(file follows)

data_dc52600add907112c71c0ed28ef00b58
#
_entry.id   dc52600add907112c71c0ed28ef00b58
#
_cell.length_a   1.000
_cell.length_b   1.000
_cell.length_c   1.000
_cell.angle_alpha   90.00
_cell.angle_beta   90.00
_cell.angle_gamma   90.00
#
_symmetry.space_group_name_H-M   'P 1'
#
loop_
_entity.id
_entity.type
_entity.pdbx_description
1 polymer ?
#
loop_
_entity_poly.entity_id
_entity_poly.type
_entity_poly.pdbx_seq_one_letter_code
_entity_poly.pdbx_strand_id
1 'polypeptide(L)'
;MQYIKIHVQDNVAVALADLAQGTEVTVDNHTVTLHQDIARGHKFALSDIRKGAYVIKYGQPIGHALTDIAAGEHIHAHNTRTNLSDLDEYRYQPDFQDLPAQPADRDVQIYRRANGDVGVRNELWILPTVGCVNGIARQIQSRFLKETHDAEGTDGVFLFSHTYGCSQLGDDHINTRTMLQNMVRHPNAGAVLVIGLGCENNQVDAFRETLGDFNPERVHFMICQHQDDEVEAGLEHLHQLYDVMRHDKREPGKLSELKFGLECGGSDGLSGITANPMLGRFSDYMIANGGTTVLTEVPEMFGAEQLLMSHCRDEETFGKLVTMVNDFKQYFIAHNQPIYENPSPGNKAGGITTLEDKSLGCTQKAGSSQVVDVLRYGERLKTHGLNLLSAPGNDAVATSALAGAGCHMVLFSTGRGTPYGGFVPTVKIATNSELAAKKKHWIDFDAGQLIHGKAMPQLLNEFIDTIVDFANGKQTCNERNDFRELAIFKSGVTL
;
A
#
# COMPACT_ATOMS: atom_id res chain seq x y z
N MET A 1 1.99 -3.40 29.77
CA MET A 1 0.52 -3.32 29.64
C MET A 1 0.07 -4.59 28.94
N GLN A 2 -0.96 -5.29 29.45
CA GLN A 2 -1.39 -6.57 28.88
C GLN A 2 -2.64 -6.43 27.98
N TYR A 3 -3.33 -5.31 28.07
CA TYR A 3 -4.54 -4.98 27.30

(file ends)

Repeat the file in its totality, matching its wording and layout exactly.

data_dc52600add907112c71c0ed28ef00b58
#
_entry.id   dc52600add907112c71c0ed28ef00b58
#
_cell.length_a   1.000
_cell.length_b   1.000
_cell.length_c   1.000
_cell.angle_alpha   90.00
_cell.angle_beta   90.00
_cell.angle_gamma   90.00
#
_symmetry.space_group_name_H-M   'P 1'
#
loop_
_entity.id
_entity.type
_entity.pdbx_description
1 polymer ?
#
loop_
_entity_poly.entity_id
_entity_poly.type
_entity_poly.pdbx_seq_one_letter_code
_entity_poly.pdbx_strand_id
1 'polypeptide(L)'
;MQYIKIHVQDNVAVALADLAQGTEVTVDNHTVTLHQDIARGHKFALSDIRKGAYVIKYGQPIGHALTDIAAGEHIHAHNTRTNLSDLDEYRYQPDFQDLPAQPADRDVQIYRRANGDVGVRNELWILPTVGCVNGIARQIQSRFLKETHDAEGTDGVFLFSHTYGCSQLGDDHINTRTMLQNMVRHPNAGAVLVIGLGCENNQVDAFRETLGDFNPERVHFMICQHQDDEVEAGLEHLHQLYDVMRHDKREPGKLSELKFGLECGGSDGLSGITANPMLGRFSDYMIANGGTTVLTEVPEMFGAEQLLMSHCRDEETFGKLVTMVNDFKQYFIAHNQPIYENPSPGNKAGGITTLEDKSLGCTQKAGSSQVVDVLRYGERLKTHGLNLLSAPGNDAVATSALAGAGCHMVLFSTGRGTPYGGFVPTVKIATNSELAAKKKHWIDFDAGQLIHGKAMPQLLNEFIDTIVDFANGKQTCNERNDFRELAIFKSGVTL
;
A
#
# COMPACT_ATOMS: atom_id res chain seq x y z
N MET A 1 1.99 -3.40 29.77
CA MET A 1 0.52 -3.32 29.64
C MET A 1 0.07 -4.59 28.94
N GLN A 2 -0.96 -5.29 29.45
CA GLN A 2 -1.39 -6.57 28.88
C GLN A 2 -2.64 -6.43 27.98
N TYR A 3 -3.33 -5.31 28.07
CA TYR A 3 -4.54 -4.98 27.30